Loss of 5α-reductase type 1 accelerates the development of hepatic steatosis but protects against hepatocellular carcinoma in male mice

Joanna K. Dowman, Laurence J. Hopkins, Gary M. Reynolds, Matthew J. Armstrong, Maryam Nasiri, Nikolaos Nikolaou, E. Leonie A. F. Van Houten, Jenny A. Visser, Stuart A. Morgan, Gareth G. Lavery, Andrei Oprescu, Stefan G. Hübscher, Philip N. Newsome, Jeremy W. Tomlinson

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53 Citations (Scopus)


Nonalcoholic fatty liver disease (NAFLD) has been associated with glucocorticoid excess and androgen deficiency, yet in the majority of patients with steatohepatitis, circulating cortisol and androgen levels are normal. The enzyme 5α-reductase (5αR) has a critical role in androgen and glucocorticoid action. We hypothesize that 5αR has an important role in the pathogenesis of steatohepatitis through regulation of intracrine/paracrine hormone availability. Human liver samples from patients with NAFLD and normal donor tissue were used for gene expression and immunohistochemical analysis. NAFLD samples were scored using the Kleiner classification. In addition, 5αR1−/−, 5αR2−/−, and wild-type (WT) mice were fed normal chow or American lifestyle-induced obesity syndrome (ALIOS) diet for 6 or 12 months. Liver histology was graded and staged. Hepatic and circulating free fatty acid and triglyceride levels were quantified, and gene and protein expression was measured by real-time PCR and immunohistochemistry. 5αR1 and -2 were highly expressed in human liver, and 5αR1 protein expression increased with severity of NAFLD. 5αR1−/− (but not 5αR2−/−) mice fed an ALIOS diet developed greater hepatic steatosis than WT mice, and hepatic mRNA expression of genes involved in insulin signaling was decreased. Furthermore, 60% of WT mice developed focal hepatocellular lesions consistent with hepatocellular carcinoma after 12 months of the ALIOS diet, compared with 20% of 5αR2−/− and 0% of 5αR1−/− mice (P < .05). 5αR1 deletion accelerates the development of hepatic steatosis but may protect against the development of NAFLD-related hepatocellular neoplasia and therefore has potential as a therapeutic target.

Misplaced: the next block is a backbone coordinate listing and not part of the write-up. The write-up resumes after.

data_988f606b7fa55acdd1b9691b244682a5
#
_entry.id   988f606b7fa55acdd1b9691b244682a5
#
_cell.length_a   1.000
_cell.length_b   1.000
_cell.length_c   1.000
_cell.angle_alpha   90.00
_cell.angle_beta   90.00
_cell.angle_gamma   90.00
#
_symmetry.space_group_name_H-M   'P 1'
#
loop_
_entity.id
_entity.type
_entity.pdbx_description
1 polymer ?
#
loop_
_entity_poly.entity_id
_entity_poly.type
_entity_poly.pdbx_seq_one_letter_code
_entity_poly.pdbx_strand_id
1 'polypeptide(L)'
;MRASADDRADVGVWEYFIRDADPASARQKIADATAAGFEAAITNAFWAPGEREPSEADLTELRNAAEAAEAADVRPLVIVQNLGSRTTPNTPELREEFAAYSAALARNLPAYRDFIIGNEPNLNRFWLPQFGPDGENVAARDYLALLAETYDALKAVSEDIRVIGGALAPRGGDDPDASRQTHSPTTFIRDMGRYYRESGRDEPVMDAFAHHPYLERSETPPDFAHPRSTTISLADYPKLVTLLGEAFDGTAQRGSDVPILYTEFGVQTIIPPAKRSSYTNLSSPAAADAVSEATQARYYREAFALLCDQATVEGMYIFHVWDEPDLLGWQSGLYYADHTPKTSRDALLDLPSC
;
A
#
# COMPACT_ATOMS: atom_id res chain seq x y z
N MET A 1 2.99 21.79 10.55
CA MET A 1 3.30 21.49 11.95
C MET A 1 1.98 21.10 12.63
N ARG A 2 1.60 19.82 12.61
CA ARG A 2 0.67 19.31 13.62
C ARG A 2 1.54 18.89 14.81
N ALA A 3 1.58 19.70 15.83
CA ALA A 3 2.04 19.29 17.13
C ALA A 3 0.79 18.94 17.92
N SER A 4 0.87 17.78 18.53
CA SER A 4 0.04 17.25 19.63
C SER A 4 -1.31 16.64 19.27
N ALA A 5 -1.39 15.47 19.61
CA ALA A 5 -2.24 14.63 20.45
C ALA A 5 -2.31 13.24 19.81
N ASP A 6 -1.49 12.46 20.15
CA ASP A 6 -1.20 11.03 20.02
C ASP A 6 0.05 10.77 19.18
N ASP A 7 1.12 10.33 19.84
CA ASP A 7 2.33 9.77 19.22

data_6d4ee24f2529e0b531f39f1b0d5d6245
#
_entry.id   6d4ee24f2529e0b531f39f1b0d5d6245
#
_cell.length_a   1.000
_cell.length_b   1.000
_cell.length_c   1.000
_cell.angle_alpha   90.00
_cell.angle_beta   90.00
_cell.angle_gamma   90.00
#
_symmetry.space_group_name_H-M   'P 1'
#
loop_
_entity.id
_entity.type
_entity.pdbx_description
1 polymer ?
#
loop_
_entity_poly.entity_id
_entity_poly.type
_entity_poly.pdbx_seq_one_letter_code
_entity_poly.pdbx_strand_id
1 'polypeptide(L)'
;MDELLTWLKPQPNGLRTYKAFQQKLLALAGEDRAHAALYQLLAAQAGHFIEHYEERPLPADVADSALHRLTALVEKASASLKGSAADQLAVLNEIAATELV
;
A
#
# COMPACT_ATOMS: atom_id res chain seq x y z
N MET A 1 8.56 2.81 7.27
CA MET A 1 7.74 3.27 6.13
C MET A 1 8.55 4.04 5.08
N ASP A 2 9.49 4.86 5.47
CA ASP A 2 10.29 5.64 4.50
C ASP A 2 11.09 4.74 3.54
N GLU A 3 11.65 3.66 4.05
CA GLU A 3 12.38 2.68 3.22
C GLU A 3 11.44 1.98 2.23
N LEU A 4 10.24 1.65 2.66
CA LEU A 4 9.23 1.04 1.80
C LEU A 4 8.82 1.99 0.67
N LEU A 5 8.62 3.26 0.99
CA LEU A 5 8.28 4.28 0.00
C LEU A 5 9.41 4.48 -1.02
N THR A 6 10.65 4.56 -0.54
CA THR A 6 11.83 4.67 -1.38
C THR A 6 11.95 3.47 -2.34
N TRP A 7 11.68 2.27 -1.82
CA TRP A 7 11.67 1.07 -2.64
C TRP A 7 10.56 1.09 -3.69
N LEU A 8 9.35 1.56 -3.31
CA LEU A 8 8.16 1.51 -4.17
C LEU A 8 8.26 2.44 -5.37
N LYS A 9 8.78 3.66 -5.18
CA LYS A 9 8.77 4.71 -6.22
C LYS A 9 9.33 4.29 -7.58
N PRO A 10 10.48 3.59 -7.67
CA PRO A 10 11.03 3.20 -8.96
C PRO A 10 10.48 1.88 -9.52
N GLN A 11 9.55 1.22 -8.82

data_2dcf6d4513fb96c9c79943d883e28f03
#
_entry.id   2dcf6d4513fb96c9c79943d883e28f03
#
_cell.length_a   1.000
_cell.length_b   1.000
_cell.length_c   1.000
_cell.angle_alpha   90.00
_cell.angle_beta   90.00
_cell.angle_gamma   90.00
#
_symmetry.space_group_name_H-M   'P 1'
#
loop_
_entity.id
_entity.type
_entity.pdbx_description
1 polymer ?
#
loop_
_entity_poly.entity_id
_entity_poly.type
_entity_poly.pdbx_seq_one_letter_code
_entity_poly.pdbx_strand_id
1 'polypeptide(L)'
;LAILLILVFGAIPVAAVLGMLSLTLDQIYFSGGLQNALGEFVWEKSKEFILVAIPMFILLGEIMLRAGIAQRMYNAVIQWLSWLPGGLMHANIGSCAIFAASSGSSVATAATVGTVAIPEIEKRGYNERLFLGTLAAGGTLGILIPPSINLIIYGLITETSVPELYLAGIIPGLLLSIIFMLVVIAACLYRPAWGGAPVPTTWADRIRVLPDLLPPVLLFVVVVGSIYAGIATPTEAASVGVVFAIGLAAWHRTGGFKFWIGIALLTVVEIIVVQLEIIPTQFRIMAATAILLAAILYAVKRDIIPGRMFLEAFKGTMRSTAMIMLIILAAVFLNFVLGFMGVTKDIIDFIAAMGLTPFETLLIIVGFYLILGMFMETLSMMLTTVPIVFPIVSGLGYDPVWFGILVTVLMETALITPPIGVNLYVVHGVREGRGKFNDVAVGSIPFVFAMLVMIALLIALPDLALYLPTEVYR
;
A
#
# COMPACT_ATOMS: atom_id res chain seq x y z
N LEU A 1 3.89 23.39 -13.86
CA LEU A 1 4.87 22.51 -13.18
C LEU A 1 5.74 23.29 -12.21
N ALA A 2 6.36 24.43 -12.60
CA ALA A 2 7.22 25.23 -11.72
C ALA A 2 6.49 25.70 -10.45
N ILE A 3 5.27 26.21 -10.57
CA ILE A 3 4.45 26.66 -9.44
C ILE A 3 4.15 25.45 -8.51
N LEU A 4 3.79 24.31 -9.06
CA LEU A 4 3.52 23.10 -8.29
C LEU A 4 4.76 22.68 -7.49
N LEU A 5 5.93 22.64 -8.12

Original languageEnglish
Pages (from-to)4536-4547
Number of pages12
Issue number12
Early online date30 Sept 2013
Publication statusPublished - Dec 2013


  • 3-Oxo-5-alpha-Steroid 4-Dehydrogenase
  • Animals
  • Carcinoma, Hepatocellular
  • Cell Line
  • Corticosterone
  • Dietary Fats
  • Fatty Liver
  • Gene Expression Regulation, Enzymologic
  • Humans
  • Liver
  • Liver Neoplasms
  • Male
  • Mice
  • Mice, Inbred C57BL
  • Mice, Knockout
  • Non-alcoholic Fatty Liver Disease
  • Obesity
  • Protein Isoforms
  • Testosterone


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